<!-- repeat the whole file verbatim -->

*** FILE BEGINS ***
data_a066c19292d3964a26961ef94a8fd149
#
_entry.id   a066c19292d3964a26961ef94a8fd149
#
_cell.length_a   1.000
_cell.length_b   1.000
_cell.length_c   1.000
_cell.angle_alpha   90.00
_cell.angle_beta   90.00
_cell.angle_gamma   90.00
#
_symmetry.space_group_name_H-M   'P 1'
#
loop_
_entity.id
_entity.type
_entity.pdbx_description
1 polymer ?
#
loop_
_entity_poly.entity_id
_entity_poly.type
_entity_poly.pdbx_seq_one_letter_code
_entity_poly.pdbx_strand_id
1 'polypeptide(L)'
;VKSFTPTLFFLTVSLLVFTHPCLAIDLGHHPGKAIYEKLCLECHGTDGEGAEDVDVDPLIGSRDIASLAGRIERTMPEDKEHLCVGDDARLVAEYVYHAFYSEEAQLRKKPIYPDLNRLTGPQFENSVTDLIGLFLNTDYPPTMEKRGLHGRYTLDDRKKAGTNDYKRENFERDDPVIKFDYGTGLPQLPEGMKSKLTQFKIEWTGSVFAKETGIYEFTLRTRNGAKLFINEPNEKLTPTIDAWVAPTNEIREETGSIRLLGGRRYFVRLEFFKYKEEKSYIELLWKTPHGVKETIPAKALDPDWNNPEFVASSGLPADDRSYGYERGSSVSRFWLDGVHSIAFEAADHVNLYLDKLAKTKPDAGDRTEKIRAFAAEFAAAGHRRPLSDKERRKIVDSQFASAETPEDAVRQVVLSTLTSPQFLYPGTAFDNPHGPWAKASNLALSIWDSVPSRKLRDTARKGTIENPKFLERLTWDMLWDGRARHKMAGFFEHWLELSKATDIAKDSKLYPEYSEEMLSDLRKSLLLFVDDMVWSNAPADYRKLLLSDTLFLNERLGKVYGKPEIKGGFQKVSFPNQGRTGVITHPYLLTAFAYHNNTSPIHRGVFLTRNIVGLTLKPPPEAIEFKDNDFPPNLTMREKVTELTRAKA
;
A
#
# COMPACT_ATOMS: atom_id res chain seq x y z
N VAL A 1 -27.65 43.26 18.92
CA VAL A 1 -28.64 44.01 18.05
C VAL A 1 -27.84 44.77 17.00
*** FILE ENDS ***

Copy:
data_a066c19292d3964a26961ef94a8fd149
#
_entry.id   a066c19292d3964a26961ef94a8fd149
#
_cell.length_a   1.000
_cell.length_b   1.000
_cell.length_c   1.000
_cell.angle_alpha   90.00
_cell.angle_beta   90.00
_cell.angle_gamma   90.00
#
_symmetry.space_group_name_H-M   'P 1'
#
loop_
_entity.id
_entity.type
_entity.pdbx_description
1 polymer ?
#
loop_
_entity_poly.entity_id
_entity_poly.type
_entity_poly.pdbx_seq_one_letter_code
_entity_poly.pdbx_strand_id
1 'polypeptide(L)'
;VKSFTPTLFFLTVSLLVFTHPCLAIDLGHHPGKAIYEKLCLECHGTDGEGAEDVDVDPLIGSRDIASLAGRIERTMPEDKEHLCVGDDARLVAEYVYHAFYSEEAQLRKKPIYPDLNRLTGPQFENSVTDLIGLFLNTDYPPTMEKRGLHGRYTLDDRKKAGTNDYKRENFERDDPVIKFDYGTGLPQLPEGMKSKLTQFKIEWTGSVFAKETGIYEFTLRTRNGAKLFINEPNEKLTPTIDAWVAPTNEIREETGSIRLLGGRRYFVRLEFFKYKEEKSYIELLWKTPHGVKETIPAKALDPDWNNPEFVASSGLPADDRSYGYERGSSVSRFWLDGVHSIAFEAADHVNLYLDKLAKTKPDAGDRTEKIRAFAAEFAAAGHRRPLSDKERRKIVDSQFASAETPEDAVRQVVLSTLTSPQFLYPGTAFDNPHGPWAKASNLALSIWDSVPSRKLRDTARKGTIENPKFLERLTWDMLWDGRARHKMAGFFEHWLELSKATDIAKDSKLYPEYSEEMLSDLRKSLLLFVDDMVWSNAPADYRKLLLSDTLFLNERLGKVYGKPEIKGGFQKVSFPNQGRTGVITHPYLLTAFAYHNNTSPIHRGVFLTRNIVGLTLKPPPEAIEFKDNDFPPNLTMREKVTELTRAKA
;
A
#
# COMPACT_ATOMS: atom_id res chain seq x y z
N VAL A 1 -27.65 43.26 18.92
CA VAL A 1 -28.64 44.01 18.05
C VAL A 1 -27.84 44.77 17.00